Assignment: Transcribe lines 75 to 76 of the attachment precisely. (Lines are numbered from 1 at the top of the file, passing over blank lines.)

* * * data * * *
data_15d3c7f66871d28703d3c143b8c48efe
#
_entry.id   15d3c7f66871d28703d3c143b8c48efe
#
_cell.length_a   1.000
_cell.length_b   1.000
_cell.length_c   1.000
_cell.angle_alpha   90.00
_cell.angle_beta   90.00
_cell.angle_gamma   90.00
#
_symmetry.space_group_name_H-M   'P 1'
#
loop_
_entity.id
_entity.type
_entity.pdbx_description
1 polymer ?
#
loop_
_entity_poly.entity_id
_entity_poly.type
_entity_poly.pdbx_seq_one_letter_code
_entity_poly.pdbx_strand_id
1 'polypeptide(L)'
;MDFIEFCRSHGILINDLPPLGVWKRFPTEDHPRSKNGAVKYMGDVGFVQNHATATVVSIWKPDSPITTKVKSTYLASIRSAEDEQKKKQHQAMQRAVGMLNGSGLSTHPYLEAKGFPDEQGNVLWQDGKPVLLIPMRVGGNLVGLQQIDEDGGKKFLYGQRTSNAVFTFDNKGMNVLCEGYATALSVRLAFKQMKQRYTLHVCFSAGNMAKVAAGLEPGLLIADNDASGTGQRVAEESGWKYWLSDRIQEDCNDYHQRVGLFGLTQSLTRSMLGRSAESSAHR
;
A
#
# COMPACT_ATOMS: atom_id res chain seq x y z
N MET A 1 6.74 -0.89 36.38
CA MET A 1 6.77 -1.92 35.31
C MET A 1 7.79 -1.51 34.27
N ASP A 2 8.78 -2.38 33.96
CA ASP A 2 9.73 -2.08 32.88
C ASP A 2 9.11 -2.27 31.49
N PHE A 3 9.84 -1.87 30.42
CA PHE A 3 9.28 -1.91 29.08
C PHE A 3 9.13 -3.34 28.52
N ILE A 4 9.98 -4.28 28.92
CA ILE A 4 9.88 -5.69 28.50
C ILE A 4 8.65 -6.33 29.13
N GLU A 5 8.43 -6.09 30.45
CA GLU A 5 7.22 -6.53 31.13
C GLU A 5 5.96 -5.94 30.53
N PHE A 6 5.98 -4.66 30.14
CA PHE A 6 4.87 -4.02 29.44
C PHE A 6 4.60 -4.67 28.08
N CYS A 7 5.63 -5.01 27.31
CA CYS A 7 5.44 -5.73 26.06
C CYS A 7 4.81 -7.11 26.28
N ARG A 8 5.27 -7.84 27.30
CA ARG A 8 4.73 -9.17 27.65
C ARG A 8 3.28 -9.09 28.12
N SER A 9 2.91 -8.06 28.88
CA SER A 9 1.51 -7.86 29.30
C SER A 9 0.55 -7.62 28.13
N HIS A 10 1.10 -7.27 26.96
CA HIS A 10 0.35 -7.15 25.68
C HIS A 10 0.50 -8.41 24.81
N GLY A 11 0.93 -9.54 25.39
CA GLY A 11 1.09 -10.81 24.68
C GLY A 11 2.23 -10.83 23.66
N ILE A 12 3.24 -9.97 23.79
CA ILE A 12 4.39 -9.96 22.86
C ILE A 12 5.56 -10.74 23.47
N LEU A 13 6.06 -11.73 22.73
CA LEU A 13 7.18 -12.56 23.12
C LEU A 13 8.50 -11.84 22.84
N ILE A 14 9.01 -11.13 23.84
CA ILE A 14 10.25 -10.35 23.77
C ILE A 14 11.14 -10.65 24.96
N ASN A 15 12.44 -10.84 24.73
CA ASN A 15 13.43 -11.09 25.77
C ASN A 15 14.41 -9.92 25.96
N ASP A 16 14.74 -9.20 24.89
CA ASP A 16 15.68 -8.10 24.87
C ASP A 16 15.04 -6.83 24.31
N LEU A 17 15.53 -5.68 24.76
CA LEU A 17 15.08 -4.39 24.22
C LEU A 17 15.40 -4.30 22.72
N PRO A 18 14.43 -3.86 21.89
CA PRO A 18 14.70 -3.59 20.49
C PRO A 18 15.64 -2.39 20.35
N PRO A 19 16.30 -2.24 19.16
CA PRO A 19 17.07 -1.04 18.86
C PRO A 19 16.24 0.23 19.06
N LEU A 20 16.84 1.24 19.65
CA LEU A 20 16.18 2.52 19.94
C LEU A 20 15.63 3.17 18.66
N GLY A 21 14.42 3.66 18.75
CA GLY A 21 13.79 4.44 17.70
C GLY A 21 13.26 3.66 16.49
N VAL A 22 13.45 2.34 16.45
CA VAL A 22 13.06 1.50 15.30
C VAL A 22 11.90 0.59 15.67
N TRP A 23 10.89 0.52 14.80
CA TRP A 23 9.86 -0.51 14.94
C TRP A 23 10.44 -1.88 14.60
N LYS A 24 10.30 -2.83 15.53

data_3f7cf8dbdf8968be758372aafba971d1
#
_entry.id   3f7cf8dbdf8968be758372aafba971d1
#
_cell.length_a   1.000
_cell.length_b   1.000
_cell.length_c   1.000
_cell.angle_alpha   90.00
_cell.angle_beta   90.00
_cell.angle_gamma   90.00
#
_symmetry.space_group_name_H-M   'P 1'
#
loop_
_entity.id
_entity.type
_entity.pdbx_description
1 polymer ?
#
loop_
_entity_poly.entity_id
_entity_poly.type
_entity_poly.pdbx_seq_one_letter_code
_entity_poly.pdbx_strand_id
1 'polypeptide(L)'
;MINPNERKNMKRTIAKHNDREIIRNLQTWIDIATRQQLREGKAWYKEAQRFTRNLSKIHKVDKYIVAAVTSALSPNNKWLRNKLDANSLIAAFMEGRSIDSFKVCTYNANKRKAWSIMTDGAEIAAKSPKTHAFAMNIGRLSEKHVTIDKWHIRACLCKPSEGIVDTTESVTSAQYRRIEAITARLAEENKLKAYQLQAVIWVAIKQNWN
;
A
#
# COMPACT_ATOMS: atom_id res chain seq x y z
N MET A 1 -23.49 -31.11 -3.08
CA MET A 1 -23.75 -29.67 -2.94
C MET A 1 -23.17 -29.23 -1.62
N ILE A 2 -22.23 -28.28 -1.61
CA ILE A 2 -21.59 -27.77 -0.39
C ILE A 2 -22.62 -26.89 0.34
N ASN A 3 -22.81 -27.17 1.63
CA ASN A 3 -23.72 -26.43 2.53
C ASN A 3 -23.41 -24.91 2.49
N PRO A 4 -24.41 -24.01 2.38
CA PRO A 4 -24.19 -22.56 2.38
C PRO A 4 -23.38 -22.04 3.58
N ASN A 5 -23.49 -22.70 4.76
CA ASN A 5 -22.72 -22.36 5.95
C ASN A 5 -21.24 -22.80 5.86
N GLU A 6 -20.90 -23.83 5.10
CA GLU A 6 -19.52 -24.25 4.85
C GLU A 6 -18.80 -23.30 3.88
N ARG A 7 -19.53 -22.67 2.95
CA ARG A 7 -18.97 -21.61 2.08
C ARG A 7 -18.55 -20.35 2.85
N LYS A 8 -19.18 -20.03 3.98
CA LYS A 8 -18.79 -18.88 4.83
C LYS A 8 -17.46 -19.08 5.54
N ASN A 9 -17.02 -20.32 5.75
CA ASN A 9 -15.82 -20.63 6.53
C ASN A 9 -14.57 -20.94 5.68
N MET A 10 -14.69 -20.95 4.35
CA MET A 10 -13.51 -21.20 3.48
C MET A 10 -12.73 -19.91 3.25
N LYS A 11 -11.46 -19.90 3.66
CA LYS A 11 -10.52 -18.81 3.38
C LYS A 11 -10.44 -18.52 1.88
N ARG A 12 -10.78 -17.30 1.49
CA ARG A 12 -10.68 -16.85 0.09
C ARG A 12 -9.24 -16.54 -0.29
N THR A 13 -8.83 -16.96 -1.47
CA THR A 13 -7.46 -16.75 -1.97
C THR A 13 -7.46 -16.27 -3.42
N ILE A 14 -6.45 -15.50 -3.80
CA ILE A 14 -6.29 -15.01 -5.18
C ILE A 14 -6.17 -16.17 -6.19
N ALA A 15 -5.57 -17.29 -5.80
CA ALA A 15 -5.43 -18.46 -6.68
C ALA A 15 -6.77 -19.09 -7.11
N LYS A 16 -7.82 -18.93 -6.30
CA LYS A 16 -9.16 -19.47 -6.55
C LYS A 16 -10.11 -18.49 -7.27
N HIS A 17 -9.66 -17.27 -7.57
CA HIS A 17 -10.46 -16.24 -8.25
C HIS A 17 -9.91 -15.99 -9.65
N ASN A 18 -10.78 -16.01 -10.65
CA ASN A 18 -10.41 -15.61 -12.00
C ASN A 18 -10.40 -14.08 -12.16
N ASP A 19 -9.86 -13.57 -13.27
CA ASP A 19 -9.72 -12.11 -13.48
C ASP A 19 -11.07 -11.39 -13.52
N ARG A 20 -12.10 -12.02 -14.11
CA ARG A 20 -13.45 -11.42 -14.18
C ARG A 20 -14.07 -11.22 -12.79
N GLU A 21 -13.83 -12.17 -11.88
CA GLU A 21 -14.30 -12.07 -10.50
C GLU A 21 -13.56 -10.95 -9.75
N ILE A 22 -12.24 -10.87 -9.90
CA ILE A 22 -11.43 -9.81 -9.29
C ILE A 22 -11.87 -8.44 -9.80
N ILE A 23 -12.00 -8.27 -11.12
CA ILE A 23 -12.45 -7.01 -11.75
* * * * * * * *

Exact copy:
C ASN A 15 14.41 -9.92 25.96
N ASP A 16 14.74 -9.20 24.89